Urgent measures required to reduce impact of high food prices on the poor

By Redazione

New Delhi – Urgent measures are needed to ensure that short-term adverse effects of higher food prices do not impact even more alarmingly on the very poor, FAO Director-General
Jacques Diouf said today.

Addressing the first Global Agro-Industries Forum in New Delhi, along with the heads of UNIDO and IFAD, Dr Diouf highlighted the important role that agro-industry had to play in overcoming
these problems.

«World food prices have risen 45 percent in the last nine months and there are serious shortages of rice, wheat and maize,» Dr Diouf said.

A combination of factors, including reduced production due to climate change, historically low levels of stocks, higher consumption of meat and dairy products in emerging economies, increased
demand for biofuels production and the higher cost of energy and transport have led to surges in food prices.

UNIDO’s Director-General, Kandeh K. Yumkella, said: «Climate change will impose great stresses on the world’s ability to feed ever growing populations. This challenge brings new threats
to arable land areas, livestock rearing and fisheries through droughts, water shortages and pollution of land, air and sea. It is, after all, agricultural and livestock production that provide
the raw materials that are basic to human existence – especially food.»

The President of IFAD, Lennart BÃ¥ge, told the conference that in recent years, a number of developing countries have become net importers of
food. In countries from Bangladesh to Zambia, nearly 40 per cent of the population was undernourished. «The explosive and rapid rise of food prices is worsening their situation,»
BÃ¥ge said.

«With greater investment in agriculture and rural development, the world’s 400 million smallholders could mobilize their under-utilized potential, not only to improve their own nutrition
and incomes but to enhance national food security and overall economic growth,» the IFAD President said.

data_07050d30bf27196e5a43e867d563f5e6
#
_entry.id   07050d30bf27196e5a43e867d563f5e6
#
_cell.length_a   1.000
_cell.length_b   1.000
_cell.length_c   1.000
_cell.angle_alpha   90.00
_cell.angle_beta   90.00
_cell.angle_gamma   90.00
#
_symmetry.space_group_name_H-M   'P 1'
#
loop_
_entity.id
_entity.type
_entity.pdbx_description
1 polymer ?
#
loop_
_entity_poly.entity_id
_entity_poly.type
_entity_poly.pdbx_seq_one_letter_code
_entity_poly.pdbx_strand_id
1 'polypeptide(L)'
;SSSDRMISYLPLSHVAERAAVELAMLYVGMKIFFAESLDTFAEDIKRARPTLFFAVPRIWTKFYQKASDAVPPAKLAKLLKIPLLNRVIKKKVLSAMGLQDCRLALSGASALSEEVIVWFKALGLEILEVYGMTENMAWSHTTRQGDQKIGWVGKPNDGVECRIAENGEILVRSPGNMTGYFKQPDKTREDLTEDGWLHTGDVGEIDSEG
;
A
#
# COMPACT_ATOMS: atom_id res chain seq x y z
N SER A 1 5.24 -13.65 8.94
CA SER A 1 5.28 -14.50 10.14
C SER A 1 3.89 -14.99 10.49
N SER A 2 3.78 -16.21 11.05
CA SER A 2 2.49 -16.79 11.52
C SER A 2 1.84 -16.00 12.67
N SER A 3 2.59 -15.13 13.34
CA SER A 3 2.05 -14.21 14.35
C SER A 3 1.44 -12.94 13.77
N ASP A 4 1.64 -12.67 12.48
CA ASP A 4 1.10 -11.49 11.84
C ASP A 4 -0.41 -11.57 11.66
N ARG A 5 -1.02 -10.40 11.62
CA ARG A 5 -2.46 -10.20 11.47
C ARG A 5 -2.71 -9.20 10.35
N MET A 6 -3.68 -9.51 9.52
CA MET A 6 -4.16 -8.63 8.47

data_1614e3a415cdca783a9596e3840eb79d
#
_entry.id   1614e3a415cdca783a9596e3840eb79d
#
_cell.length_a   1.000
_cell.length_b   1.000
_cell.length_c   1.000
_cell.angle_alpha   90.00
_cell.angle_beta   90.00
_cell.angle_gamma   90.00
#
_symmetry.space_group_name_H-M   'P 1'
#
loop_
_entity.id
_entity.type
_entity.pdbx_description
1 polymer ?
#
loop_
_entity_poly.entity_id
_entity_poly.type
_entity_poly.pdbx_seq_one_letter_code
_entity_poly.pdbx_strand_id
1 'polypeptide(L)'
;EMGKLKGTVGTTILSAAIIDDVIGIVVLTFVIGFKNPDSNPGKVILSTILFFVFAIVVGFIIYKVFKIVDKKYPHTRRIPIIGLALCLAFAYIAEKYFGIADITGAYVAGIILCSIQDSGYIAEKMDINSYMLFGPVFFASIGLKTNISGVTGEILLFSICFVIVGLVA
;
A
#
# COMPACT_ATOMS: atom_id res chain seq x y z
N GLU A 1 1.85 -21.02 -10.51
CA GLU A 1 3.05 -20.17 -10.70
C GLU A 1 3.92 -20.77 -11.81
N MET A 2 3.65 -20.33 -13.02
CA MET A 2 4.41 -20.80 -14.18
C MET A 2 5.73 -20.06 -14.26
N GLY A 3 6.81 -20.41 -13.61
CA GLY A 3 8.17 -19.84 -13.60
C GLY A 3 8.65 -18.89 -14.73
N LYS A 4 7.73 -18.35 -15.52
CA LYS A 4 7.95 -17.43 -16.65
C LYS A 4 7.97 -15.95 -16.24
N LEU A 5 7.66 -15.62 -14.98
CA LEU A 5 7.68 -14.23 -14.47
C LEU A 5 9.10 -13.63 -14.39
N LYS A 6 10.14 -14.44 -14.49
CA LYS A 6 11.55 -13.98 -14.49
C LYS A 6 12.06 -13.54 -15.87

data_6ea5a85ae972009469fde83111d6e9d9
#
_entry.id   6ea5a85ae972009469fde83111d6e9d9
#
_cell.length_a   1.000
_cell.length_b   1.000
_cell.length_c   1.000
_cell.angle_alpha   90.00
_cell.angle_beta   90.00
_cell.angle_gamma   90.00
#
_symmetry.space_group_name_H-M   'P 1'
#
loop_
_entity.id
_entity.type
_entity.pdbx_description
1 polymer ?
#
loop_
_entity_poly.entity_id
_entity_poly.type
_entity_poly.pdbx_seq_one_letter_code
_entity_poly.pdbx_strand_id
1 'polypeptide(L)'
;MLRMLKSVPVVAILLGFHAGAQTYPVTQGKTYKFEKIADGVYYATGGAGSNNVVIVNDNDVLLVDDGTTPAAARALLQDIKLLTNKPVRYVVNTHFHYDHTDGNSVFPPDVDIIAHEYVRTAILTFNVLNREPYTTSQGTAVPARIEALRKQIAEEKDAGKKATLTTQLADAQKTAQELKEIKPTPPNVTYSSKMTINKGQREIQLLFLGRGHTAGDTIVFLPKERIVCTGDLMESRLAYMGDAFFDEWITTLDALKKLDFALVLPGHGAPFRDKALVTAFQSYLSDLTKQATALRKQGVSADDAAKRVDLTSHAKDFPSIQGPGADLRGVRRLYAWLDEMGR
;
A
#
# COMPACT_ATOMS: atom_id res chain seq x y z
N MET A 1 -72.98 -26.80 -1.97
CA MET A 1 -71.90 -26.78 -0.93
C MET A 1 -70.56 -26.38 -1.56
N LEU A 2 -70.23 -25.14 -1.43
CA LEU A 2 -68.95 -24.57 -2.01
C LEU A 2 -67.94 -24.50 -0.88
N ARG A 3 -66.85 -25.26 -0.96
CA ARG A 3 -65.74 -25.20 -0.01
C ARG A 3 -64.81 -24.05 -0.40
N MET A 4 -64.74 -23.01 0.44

Potential of agro-industry
Dr Diouf said: «It is essential to increase agricultural investment in water control and infrastructure and to facilitate small farmer access to inputs, so they can raise their
productivity.» He stressed the importance of effective marketing and processing systems for agricultural products.

«Agro-industry helps preserve foodstuffs, add value and reduce post-harvest losses; it enables products to travel longer distances, including to the rapidly expanding cities,» he
noted. «For its part, agro-industry generates demand for agricultural products and holds vast potential for off-farm rural employment. It also adds significant value to farm production,
whether for domestic or export markets.»

The Global Agro-Industries Forum, being held from April 8-11, has attracted over 500 participants from 120 countries. Both government and private sectors are represented and there are also
participants from NGOs and farmer organizations.

Benefit sharing
The Agency Heads warned that the benefits of agro-industrial development might not be universally shared, as small agricultural enterprises are facing difficulties in some countries. Customs
tariffs, non-tariff barriers, standards and certification requirements, and export volumes demanded constitute major impediments for many small exporters.

Urbanization, rising incomes and women joining the labour market in many countries have boosted demand for convenience food. Worldwide, processed food and beverages now account for 80 percent
of total food and drink sales, which rose 57 percent between 2001 and 2007. Partly in response to this trend, there has been a rapid expansion of supermarkets in many countries, notably in
Latin America and Southeast Asia.

FAO, in partnership with the other agencies and NGOs, is working to establish solid links between small farmers and buyers, by grouping and organizing farmers into producer associations and

Dr Yumkella said that for the UN system and its development partners the challenge was to cooperate: to help agro-industrial enterprises to grow and flourish; to provide jobs and create wealth;
and, thus to foster sustainable economic and human development.

The New Delhi Forum is jointly organized by FAO, the United Nations Industrial Development Organization (UNIDO) and the International Fund for Agricultural Development (IFAD), in close
collaboration with the Government of India.

FAO is also organizing a High-Level Conference on «World Food Security: the Challenges of Climate Change and Bioenergy» at its headquarters in Rome from 3 to 5 June 2008, thus
offering a forum for Heads of State and Government to discuss the pressing challenges facing global food security and to adopt required actions to deal with the situation.

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